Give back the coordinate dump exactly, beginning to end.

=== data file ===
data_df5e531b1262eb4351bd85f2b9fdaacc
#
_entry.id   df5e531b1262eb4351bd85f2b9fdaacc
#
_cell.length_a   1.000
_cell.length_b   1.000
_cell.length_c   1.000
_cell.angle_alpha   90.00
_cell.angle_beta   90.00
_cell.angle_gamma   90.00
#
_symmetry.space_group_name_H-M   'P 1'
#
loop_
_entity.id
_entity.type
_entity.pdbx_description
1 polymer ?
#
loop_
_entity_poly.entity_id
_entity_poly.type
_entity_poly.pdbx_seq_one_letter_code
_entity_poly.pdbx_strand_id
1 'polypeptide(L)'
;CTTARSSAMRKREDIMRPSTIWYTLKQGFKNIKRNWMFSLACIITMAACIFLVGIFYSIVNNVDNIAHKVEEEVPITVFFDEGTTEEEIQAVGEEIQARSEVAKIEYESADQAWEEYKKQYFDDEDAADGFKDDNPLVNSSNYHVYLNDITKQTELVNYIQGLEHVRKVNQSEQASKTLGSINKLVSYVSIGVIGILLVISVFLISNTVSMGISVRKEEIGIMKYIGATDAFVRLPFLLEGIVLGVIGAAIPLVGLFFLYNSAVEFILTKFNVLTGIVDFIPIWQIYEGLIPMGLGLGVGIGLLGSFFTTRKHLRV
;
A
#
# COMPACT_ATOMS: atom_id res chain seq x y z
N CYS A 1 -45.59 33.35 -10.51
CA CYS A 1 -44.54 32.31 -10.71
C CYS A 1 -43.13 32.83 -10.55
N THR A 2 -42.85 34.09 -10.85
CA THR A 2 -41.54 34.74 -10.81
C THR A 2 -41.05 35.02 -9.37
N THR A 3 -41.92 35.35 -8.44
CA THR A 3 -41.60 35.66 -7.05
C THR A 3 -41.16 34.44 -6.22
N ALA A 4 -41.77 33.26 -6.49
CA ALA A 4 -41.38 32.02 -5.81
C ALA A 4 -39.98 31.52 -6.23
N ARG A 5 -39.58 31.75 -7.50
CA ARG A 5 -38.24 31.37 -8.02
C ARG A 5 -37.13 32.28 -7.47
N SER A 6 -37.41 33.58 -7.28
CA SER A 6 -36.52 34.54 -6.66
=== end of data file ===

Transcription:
data_df5e531b1262eb4351bd85f2b9fdaacc
#
_entry.id   df5e531b1262eb4351bd85f2b9fdaacc
#
_cell.length_a   1.000
_cell.length_b   1.000
_cell.length_c   1.000
_cell.angle_alpha   90.00
_cell.angle_beta   90.00
_cell.angle_gamma   90.00
#
_symmetry.space_group_name_H-M   'P 1'
#
loop_
_entity.id
_entity.type
_entity.pdbx_description
1 polymer ?
#
loop_
_entity_poly.entity_id
_entity_poly.type
_entity_poly.pdbx_seq_one_letter_code
_entity_poly.pdbx_strand_id
1 'polypeptide(L)'
;CTTARSSAMRKREDIMRPSTIWYTLKQGFKNIKRNWMFSLACIITMAACIFLVGIFYSIVNNVDNIAHKVEEEVPITVFFDEGTTEEEIQAVGEEIQARSEVAKIEYESADQAWEEYKKQYFDDEDAADGFKDDNPLVNSSNYHVYLNDITKQTELVNYIQGLEHVRKVNQSEQASKTLGSINKLVSYVSIGVIGILLVISVFLISNTVSMGISVRKEEIGIMKYIGATDAFVRLPFLLEGIVLGVIGAAIPLVGLFFLYNSAVEFILTKFNVLTGIVDFIPIWQIYEGLIPMGLGLGVGIGLLGSFFTTRKHLRV
;
A
#
# COMPACT_ATOMS: atom_id res chain seq x y z
N CYS A 1 -45.59 33.35 -10.51
CA CYS A 1 -44.54 32.31 -10.71
C CYS A 1 -43.13 32.83 -10.55
N THR A 2 -42.85 34.09 -10.85
CA THR A 2 -41.54 34.74 -10.81
C THR A 2 -41.05 35.02 -9.37
N THR A 3 -41.92 35.35 -8.44
CA THR A 3 -41.60 35.66 -7.05
C THR A 3 -41.16 34.44 -6.22
N ALA A 4 -41.77 33.26 -6.49
CA ALA A 4 -41.38 32.02 -5.81
C ALA A 4 -39.98 31.52 -6.23
N ARG A 5 -39.58 31.75 -7.50
CA ARG A 5 -38.24 31.37 -8.02
C ARG A 5 -37.13 32.28 -7.47
N SER A 6 -37.41 33.58 -7.28
CA SER A 6 -36.52 34.54 -6.66